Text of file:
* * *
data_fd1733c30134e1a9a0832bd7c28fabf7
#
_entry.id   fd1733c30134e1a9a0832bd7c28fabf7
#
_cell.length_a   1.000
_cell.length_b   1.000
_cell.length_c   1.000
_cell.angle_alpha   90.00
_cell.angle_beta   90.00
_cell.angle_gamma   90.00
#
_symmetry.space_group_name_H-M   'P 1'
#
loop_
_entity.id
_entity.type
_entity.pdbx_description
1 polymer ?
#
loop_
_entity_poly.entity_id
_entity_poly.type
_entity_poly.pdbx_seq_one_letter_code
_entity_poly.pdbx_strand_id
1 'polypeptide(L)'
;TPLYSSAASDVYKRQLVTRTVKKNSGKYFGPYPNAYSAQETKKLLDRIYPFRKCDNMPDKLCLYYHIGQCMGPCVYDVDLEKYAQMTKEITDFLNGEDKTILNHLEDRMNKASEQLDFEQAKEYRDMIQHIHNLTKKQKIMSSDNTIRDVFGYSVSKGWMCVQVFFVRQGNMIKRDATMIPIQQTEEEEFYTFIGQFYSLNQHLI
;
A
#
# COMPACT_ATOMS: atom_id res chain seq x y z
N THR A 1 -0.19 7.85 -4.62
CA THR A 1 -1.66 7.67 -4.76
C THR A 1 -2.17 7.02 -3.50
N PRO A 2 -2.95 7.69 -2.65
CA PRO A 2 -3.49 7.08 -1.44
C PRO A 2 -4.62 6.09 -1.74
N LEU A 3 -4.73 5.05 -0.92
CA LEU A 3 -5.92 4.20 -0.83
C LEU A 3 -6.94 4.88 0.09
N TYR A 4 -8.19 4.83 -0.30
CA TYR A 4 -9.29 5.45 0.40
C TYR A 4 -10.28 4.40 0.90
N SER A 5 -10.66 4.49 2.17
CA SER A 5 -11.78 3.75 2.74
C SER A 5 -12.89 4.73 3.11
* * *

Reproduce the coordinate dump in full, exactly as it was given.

data_fd1733c30134e1a9a0832bd7c28fabf7
#
_entry.id   fd1733c30134e1a9a0832bd7c28fabf7
#
_cell.length_a   1.000
_cell.length_b   1.000
_cell.length_c   1.000
_cell.angle_alpha   90.00
_cell.angle_beta   90.00
_cell.angle_gamma   90.00
#
_symmetry.space_group_name_H-M   'P 1'
#
loop_
_entity.id
_entity.type
_entity.pdbx_description
1 polymer ?
#
loop_
_entity_poly.entity_id
_entity_poly.type
_entity_poly.pdbx_seq_one_letter_code
_entity_poly.pdbx_strand_id
1 'polypeptide(L)'
;TPLYSSAASDVYKRQLVTRTVKKNSGKYFGPYPNAYSAQETKKLLDRIYPFRKCDNMPDKLCLYYHIGQCMGPCVYDVDLEKYAQMTKEITDFLNGEDKTILNHLEDRMNKASEQLDFEQAKEYRDMIQHIHNLTKKQKIMSSDNTIRDVFGYSVSKGWMCVQVFFVRQGNMIKRDATMIPIQQTEEEEFYTFIGQFYSLNQHLI
;
A
#
# COMPACT_ATOMS: atom_id res chain seq x y z
N THR A 1 -0.19 7.85 -4.62
CA THR A 1 -1.66 7.67 -4.76
C THR A 1 -2.17 7.02 -3.50
N PRO A 2 -2.95 7.69 -2.65
CA PRO A 2 -3.49 7.08 -1.44
C PRO A 2 -4.62 6.09 -1.74
N LEU A 3 -4.73 5.05 -0.92
CA LEU A 3 -5.92 4.20 -0.83
C LEU A 3 -6.94 4.88 0.09
N TYR A 4 -8.19 4.83 -0.30
CA TYR A 4 -9.29 5.45 0.40
C TYR A 4 -10.28 4.40 0.90
N SER A 5 -10.66 4.49 2.17
CA SER A 5 -11.78 3.75 2.74
C SER A 5 -12.89 4.73 3.11